Learning to Prepare for the Best

By John Leonard

 

As I write this in early January in Fort Lauderdale, the air temperature is a “balmy” 42 degrees….well, balmy if you’re from Green Bay, Wisconsin, maybe.  Here in South Florida, that’s a cold wave.  We swim outside, and the water temperature is 75 degrees…..the heaters can’t keep up when the air is this cold.  The wind chill factor, according to Channel 7, is…well, we don’t want to know the wind chill with a nice brisk 20 mile an hour wind coming off the Everglades. 

 

My phone rings at 5 AM and a small voice on the other end asks plaintively, “Do we really have swim practice, Coach John?”  Yes, we really do. 

 

WHY? Is the next question, which I wrestle with myself on the 15 minute drive to the pool….why put teenagers in the water on this cold and nasty morning when both they and I would prefer to stay snuggled in at home for another hour or hour and a half. 

 

Now, I KNOW why, but can I express it to my swimmers?  Yes, I’ll try.  Everyone, on the day after the high school state meet, vows that “next year” they will A) make a final, B) Make the meet C) win an event or D) write in your own goal here.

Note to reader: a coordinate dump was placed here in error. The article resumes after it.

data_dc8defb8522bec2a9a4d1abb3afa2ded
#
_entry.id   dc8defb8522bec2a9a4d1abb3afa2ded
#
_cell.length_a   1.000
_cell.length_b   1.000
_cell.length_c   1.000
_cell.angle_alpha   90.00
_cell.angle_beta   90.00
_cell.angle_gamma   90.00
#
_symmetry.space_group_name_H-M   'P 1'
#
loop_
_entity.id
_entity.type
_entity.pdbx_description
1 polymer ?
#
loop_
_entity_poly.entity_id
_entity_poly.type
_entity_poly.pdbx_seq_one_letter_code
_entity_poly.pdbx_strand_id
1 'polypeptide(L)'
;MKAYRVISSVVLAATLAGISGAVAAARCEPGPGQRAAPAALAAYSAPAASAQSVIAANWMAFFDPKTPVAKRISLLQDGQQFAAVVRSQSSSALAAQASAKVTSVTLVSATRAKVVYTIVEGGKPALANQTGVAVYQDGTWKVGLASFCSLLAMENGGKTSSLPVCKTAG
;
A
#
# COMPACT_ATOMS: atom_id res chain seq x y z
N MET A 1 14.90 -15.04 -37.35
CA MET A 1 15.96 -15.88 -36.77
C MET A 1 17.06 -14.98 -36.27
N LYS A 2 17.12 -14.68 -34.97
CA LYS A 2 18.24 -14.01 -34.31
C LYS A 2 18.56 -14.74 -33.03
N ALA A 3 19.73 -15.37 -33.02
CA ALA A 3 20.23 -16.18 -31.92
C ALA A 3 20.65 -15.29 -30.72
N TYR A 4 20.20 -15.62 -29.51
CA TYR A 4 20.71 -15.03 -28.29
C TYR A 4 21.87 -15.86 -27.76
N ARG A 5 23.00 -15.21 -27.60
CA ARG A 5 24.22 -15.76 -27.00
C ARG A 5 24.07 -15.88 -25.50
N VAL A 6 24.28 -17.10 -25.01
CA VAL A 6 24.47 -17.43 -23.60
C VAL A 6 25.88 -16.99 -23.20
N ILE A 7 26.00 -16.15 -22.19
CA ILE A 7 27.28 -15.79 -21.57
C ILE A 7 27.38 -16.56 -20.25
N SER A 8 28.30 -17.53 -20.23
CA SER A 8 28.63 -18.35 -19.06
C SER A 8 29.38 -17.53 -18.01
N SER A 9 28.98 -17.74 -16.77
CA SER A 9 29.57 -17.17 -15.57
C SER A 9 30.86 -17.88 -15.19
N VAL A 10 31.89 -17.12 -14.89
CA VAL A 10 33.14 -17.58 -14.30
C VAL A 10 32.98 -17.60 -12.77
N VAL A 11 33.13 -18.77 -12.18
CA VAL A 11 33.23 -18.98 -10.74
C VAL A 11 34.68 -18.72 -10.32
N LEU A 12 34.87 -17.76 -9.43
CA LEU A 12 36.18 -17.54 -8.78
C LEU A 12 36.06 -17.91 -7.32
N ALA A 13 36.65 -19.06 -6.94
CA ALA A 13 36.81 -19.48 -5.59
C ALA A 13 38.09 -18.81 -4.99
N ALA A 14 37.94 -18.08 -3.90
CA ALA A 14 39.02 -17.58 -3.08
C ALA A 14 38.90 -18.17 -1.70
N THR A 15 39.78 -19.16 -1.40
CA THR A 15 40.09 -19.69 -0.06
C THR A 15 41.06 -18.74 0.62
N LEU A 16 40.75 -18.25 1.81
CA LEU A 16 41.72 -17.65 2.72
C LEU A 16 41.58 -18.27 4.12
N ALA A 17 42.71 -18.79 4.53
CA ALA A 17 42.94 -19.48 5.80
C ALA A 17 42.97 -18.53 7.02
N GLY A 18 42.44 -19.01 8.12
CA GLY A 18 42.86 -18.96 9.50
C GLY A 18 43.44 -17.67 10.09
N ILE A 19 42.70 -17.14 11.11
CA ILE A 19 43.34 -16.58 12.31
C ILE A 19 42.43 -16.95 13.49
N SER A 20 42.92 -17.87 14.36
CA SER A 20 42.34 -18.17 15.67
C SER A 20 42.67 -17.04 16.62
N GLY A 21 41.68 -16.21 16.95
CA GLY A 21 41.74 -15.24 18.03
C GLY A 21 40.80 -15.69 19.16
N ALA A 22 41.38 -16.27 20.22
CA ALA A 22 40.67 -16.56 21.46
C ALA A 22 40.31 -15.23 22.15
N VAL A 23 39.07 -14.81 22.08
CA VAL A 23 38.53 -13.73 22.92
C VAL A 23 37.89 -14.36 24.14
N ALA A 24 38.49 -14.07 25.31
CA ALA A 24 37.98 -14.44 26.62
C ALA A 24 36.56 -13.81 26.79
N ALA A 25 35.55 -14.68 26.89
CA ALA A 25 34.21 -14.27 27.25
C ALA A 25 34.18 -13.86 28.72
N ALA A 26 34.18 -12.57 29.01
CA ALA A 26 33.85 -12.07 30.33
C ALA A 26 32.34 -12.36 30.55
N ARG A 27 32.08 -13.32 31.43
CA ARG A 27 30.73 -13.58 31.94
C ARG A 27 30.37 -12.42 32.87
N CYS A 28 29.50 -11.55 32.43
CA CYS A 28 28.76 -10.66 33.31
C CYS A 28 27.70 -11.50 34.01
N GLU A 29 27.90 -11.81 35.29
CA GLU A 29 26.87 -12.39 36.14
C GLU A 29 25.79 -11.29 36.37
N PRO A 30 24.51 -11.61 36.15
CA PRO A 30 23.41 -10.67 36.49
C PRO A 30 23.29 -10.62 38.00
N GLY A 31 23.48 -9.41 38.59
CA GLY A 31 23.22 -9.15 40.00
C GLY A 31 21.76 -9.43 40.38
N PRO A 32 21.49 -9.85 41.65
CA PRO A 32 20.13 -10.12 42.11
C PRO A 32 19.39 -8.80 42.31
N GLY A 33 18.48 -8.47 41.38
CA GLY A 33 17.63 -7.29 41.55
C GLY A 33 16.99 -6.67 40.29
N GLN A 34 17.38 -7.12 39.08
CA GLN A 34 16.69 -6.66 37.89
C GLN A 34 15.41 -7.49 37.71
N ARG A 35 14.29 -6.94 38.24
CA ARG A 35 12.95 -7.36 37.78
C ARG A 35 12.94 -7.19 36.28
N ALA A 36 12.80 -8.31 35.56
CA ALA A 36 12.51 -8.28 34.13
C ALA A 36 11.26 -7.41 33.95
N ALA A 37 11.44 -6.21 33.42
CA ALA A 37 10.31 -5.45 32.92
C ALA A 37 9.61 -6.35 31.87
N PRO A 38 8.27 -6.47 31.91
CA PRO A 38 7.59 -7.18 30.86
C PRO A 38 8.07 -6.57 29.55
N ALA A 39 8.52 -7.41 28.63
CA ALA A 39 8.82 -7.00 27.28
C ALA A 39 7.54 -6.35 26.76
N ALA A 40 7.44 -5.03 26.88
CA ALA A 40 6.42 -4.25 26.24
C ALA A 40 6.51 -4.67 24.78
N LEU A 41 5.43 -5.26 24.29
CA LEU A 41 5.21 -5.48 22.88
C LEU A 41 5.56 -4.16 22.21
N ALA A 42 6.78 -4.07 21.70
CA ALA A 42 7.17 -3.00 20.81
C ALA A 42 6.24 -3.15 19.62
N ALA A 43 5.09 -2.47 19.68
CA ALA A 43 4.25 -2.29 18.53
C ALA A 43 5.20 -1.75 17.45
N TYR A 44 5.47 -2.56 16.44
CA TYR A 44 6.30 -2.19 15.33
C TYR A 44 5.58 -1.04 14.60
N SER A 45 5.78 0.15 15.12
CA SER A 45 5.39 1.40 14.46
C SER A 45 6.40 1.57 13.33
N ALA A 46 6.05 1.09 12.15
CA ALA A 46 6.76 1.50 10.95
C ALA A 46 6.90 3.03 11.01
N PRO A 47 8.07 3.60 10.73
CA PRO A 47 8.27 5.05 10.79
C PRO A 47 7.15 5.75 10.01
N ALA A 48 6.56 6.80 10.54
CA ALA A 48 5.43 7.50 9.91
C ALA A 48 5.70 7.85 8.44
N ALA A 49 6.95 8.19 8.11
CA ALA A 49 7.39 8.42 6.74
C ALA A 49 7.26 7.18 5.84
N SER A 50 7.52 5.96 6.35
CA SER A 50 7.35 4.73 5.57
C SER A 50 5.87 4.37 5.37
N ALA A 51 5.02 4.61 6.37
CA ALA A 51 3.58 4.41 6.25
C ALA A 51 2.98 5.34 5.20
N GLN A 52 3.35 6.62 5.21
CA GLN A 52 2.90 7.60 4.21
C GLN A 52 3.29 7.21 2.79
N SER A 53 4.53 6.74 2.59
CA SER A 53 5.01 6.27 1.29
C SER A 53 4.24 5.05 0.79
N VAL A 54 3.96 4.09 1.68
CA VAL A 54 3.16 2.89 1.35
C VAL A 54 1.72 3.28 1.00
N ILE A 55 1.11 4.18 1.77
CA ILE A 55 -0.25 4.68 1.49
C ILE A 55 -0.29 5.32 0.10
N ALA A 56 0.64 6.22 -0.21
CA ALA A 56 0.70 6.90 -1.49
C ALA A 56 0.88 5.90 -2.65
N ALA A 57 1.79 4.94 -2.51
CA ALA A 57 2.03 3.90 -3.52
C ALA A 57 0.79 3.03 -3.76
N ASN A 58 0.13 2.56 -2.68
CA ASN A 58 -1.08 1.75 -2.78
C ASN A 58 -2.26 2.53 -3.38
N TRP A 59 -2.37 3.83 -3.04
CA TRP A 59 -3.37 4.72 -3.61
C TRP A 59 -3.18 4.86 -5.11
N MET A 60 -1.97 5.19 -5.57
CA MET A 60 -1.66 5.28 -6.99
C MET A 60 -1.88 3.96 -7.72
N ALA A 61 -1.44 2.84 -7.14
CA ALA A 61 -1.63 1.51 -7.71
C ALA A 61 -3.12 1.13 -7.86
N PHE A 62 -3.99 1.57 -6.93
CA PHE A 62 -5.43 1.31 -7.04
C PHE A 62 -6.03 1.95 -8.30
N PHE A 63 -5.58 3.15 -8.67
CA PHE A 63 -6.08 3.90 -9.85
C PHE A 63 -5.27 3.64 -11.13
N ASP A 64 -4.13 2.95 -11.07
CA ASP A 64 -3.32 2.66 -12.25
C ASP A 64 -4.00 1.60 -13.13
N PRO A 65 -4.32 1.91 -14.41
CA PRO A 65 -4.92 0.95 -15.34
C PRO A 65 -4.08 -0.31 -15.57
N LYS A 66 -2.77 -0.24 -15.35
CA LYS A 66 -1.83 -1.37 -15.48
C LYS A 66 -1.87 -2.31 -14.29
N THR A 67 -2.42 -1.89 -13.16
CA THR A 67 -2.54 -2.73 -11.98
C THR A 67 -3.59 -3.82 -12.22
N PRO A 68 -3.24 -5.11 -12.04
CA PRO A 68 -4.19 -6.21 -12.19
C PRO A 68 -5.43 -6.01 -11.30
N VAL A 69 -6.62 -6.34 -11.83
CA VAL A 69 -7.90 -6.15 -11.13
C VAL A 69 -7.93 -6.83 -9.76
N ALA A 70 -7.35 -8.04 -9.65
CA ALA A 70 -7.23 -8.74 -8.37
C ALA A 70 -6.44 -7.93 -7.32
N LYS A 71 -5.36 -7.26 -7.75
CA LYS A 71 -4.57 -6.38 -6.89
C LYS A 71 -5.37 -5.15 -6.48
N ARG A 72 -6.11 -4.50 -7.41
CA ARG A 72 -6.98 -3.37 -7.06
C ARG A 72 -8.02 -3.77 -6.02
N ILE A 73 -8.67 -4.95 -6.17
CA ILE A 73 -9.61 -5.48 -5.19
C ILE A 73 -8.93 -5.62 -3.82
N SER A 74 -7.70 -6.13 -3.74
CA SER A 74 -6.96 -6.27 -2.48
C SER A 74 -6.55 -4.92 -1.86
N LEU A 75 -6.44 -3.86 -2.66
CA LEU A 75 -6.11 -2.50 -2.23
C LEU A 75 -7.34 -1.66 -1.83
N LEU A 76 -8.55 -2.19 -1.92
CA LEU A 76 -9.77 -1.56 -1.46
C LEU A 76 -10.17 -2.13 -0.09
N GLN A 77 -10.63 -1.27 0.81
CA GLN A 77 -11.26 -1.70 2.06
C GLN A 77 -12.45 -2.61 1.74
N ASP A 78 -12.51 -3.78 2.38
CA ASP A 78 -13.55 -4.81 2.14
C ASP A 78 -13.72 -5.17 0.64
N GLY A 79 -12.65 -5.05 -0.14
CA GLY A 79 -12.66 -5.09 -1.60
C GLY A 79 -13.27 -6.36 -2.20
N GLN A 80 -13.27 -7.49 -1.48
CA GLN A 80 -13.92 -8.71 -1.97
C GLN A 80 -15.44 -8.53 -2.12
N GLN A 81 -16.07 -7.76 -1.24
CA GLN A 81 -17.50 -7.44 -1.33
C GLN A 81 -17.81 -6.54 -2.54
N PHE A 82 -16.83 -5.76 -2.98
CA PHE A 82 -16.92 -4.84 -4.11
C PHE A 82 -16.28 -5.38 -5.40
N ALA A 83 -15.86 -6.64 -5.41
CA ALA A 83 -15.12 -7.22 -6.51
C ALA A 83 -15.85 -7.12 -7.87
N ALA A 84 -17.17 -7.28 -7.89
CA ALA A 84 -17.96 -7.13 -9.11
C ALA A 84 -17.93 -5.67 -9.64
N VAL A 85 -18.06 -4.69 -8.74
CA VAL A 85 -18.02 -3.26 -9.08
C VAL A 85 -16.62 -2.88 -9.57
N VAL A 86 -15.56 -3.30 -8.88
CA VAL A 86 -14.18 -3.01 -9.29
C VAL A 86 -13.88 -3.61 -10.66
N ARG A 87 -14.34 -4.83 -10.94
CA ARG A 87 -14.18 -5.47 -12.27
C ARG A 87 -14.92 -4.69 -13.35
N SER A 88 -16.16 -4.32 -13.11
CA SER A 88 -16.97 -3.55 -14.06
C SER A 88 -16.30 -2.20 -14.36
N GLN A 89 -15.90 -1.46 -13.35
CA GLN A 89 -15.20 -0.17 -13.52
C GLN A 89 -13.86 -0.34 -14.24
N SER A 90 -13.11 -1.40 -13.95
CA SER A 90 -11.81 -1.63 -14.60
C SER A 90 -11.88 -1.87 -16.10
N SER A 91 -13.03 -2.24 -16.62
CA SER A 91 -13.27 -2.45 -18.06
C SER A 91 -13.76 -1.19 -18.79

It’s easy to vow to do something the day after, when you are excited, full of the promise of life and get up and go. It’s a lot harder to REMEMBER what you wanted to do in early January when it’s 5 AM and cold outside.  Then it’s a lot harder and a lot easier to rationalize, “it’s just one workout”.

 

The problem is, when teenagers begin to learn to rationalize, they get really good at it really fast, and pretty soon, the ACTION required to fulfill the commitments to those goals/dreams, falls prey to the rationalization.  And after you rationalize the decision you want to make the first time, it’s so much easier to do it the next time, and the time after that, and pretty soon, the goal is just a dream, because you’re rationalizing yourself into thinking, “I’d like to do that if everything could be perfect for me, and it would never be cold in the morning, or no social events would ever conflict with practice,  and time with my friends always went the way I want it to.“

 

But things never go perfectly.  The ONLY thing you can successfully predict is that obstacles to your goal WILL come up, and little or nothing will go smoothly.  And that consistency in preparation is the only way to raise the percentages of the chance you will reach your goal.

 

Read that again….”raise the percentages of the chance…”  Not a guarantee.  If it’s a good goal, there are no guarantees, EXCEPT that if you don’t prepare correctly, according to the plan, you won’t raise your chance of success, you’ll lower it.

 

So why go to practice at 5 AM in the cold? Because it’s part of the plan, and it raises your chance of success.  But most of all, because you have told yourself that you will commit to doing it.  And if you let yourself down, who won’t you let down?  Prepare for a chance for success.  And feel really good about doing that.

 

Because not very many people do.